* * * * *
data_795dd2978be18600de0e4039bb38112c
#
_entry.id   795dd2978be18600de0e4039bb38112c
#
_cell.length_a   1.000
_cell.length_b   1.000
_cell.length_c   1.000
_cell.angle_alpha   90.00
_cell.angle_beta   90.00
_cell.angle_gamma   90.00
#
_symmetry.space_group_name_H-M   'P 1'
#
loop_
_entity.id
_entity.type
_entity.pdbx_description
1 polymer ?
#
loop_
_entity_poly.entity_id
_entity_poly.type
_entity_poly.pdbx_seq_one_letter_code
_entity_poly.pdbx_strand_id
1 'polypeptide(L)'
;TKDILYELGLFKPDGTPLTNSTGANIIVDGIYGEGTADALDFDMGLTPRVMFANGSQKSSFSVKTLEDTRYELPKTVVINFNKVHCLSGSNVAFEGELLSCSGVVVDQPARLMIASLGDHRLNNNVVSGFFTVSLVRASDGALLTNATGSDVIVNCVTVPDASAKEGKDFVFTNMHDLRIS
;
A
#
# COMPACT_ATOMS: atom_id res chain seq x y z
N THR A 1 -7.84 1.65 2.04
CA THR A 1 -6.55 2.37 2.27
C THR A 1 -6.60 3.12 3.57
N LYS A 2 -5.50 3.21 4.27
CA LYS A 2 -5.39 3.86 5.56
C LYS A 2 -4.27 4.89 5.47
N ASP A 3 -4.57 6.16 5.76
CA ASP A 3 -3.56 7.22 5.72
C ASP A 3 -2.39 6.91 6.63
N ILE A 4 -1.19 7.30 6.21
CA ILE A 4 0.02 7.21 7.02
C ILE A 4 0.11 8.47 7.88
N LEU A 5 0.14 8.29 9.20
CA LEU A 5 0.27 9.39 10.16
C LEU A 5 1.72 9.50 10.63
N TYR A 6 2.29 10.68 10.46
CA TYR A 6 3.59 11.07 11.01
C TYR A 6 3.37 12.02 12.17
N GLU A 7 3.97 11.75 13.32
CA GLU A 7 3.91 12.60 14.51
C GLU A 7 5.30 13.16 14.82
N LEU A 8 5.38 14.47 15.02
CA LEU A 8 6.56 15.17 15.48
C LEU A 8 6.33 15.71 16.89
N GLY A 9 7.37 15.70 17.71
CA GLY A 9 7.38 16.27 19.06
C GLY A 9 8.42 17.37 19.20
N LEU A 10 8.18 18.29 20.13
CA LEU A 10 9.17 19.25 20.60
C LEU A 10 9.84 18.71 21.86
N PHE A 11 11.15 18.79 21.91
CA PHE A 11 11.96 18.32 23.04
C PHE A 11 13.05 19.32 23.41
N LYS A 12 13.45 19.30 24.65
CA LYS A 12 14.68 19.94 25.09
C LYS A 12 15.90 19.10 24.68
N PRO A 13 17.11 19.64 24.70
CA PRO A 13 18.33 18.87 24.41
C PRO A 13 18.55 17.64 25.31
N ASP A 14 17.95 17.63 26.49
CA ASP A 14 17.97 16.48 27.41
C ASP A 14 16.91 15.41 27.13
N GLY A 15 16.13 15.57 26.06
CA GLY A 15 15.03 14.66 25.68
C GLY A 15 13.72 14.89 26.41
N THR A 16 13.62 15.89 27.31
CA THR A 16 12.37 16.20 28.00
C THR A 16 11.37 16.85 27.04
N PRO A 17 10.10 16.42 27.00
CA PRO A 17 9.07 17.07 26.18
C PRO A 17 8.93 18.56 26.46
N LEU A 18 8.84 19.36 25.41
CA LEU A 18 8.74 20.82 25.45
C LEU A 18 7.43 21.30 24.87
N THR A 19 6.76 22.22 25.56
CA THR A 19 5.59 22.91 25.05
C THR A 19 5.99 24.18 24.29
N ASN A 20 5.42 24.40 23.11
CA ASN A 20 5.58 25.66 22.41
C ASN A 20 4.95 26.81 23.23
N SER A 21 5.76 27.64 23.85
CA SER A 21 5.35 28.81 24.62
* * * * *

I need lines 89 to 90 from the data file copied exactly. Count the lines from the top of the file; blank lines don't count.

CA ASN A 20 5.58 25.66 22.41
C ASN A 20 4.95 26.81 23.23